Pakistan study notes for Matric, Intermediate, B.A, B.COM BSC, M.A, BCS. Free Pakistani Urdu educational school, colleges and University notes.



An error is defined as,

“The difference between the measured value and actual value.”


If two persons use the same instrument, for the same measurement; it is not essential that they may get the same results. There may arise a difference between their measurements. This difference is referred to as an error.




Errors can be divided into three categories:

(1)       Personal Error

(2)       Systematic Error

(3)       Random Error


(1) Personal Error

An error comes Into play because of faulty procedure adopted by the

observer is called personal error.


Personal error comes into existence due to making an error in reading a scale.

(2) Systematic Error

The type of error arises due to defect in the measuring device is known as systematic error.


Generally it is called zero error. It may be positive or negative error.

Systematic error can be removed by correcting measurement device.


(3) Random Error

The error produced due to sudden change in experimental conditions is called random error.


It is an accidental error and is beyond the control of the person making measurement.

For example Sudden change in temperature, change in humidity, fluctuation in potential inference (voltage).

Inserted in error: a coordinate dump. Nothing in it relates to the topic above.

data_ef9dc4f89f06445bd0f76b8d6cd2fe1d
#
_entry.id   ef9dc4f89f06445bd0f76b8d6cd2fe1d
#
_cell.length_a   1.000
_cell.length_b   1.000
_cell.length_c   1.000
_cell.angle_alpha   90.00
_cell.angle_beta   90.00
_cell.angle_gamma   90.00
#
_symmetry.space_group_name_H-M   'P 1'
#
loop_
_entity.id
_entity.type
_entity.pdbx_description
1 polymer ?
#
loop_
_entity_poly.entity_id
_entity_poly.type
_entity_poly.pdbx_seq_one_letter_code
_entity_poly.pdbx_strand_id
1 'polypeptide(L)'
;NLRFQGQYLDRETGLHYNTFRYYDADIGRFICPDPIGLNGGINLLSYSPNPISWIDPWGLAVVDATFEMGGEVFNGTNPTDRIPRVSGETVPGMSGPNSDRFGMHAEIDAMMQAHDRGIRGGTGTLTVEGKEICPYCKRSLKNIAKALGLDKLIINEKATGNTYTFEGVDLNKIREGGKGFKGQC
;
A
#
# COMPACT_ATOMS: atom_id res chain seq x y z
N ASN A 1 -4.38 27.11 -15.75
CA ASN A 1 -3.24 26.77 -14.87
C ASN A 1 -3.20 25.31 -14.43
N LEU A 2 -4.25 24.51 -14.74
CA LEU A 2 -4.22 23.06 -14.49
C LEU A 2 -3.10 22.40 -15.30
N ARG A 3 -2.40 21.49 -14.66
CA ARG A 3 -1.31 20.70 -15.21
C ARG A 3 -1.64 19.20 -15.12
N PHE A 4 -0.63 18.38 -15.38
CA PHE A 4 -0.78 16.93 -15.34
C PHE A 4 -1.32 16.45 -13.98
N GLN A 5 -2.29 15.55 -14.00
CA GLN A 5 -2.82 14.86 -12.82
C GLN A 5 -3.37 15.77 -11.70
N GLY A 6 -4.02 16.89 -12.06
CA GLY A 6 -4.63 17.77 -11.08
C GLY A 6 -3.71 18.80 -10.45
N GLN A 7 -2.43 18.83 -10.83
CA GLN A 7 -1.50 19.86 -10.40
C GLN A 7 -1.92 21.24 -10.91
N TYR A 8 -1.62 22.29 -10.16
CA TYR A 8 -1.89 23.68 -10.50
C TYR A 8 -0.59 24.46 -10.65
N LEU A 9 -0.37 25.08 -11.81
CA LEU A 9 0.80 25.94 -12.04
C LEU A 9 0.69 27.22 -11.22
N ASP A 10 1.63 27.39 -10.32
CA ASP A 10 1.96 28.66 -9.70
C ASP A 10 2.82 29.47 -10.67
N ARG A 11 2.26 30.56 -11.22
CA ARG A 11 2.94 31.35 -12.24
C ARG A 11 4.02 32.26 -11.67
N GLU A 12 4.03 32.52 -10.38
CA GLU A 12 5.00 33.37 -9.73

It is a defect in a measuring device (Vernier Callipers Screw Gauge).

When jaws of a Vernier Callipers or Screw Gauge are closed, zero of main scale must coincide with the zero of vernier scale or circular scale. If they do not coincide then it is said that a zero error is present in the instrument.

Types of Zero Error

Zero error may be of two types:

(1) Positive zero error

(2) Negative zero error


(1) Positive Zero Error

A positive zero error in the instrument shows a larger measurement than the actual measurement.

In order to get exact measurement positive zero error is subtracted from the total reading.

(2) Negative Zero Error

A negative zero error in the instrument shows a smaller measurement than the actual measurement.

In order to get exact measurement, negative zero error is added to the total reading.

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